Using recycled building materials or materials that contain recycled content is a straightforward step to sustainability for building designers and construction professionals.
Reducing the operational carbon output of buildings has long been an important topic of discussion, but drilling down even further, the architecture, engineering and construction industries are now turning an eye to embodied carbon. Embodied carbon of building materials refers the amount of carbon that is emitted to produce and transport building materials before they hit the jobsite.
Building designers, property managers and governments all have a vested interest in energy efficient buildings. Electricity use eats up much of a building’s operating budget, and operators are looking for savings along with the green halo of running an efficient building.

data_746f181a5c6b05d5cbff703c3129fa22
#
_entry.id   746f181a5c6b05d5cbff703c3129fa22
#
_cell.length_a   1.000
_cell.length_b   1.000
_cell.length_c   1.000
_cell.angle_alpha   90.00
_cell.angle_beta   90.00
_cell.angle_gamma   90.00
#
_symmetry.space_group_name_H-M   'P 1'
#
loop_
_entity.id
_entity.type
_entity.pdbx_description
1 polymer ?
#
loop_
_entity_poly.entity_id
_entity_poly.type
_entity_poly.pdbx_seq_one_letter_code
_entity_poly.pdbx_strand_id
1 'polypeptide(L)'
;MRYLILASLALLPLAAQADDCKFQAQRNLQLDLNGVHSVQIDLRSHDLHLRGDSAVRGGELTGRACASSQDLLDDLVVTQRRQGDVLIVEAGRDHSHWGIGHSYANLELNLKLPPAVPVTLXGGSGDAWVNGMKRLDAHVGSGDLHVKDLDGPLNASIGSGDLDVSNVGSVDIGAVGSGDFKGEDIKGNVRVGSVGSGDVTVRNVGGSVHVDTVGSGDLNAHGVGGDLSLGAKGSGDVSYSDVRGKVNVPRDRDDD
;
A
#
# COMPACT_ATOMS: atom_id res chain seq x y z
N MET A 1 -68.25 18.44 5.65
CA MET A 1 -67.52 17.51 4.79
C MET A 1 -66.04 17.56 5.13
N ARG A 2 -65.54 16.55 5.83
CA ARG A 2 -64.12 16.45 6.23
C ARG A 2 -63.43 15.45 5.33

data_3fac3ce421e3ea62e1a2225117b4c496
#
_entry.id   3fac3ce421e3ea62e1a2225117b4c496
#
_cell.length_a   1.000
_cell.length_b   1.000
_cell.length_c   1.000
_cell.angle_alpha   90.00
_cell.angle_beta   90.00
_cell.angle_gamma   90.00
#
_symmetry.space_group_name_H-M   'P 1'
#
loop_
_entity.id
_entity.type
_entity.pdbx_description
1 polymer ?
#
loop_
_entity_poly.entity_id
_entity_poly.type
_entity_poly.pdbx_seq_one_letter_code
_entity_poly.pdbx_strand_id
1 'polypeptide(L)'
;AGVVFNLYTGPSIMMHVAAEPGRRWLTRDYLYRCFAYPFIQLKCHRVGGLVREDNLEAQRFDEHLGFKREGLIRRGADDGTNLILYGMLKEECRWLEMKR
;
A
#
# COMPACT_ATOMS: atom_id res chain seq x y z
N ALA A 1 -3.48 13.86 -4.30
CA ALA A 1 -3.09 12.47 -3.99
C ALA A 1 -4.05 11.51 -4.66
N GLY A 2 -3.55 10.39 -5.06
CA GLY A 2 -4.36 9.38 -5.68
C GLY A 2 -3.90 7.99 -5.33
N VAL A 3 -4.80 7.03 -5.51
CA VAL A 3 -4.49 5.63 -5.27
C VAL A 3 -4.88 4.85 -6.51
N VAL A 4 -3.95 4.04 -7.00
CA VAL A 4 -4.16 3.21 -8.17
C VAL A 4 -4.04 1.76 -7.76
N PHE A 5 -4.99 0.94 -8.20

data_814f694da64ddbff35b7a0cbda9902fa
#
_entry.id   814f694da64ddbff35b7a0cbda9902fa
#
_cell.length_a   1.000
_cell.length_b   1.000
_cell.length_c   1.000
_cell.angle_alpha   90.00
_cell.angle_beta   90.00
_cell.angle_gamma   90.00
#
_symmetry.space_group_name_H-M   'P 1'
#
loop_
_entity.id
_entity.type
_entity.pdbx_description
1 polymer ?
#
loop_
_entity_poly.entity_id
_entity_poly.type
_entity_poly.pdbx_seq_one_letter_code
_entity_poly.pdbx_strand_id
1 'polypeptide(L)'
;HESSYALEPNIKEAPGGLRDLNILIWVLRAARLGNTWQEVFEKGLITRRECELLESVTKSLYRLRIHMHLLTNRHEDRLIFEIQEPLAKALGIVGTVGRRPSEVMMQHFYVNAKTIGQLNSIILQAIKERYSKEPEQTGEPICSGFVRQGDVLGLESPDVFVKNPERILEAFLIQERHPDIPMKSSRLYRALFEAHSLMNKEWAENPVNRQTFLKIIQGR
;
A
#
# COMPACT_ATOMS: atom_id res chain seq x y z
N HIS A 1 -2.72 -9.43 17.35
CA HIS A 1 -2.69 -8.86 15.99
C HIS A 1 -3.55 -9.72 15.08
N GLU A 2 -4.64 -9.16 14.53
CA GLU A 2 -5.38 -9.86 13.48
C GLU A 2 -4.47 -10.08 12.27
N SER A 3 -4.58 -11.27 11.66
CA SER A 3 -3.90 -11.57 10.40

Aging buildings don’t always need to be torn down. Adaptive reuse – where an existing building is repurposed for a use other than its original design – can net huge benefits for cost savings and the environment, and also play a part in preserving heritage as historical elements of a building can stay intact.
With the commercial and residential building sector accounting for 39 per cent of CO2 emissions in the United States per year, building owners, occupants and the public are showing interest in building materials that are not only aesthetically pleasing but safe for the planet.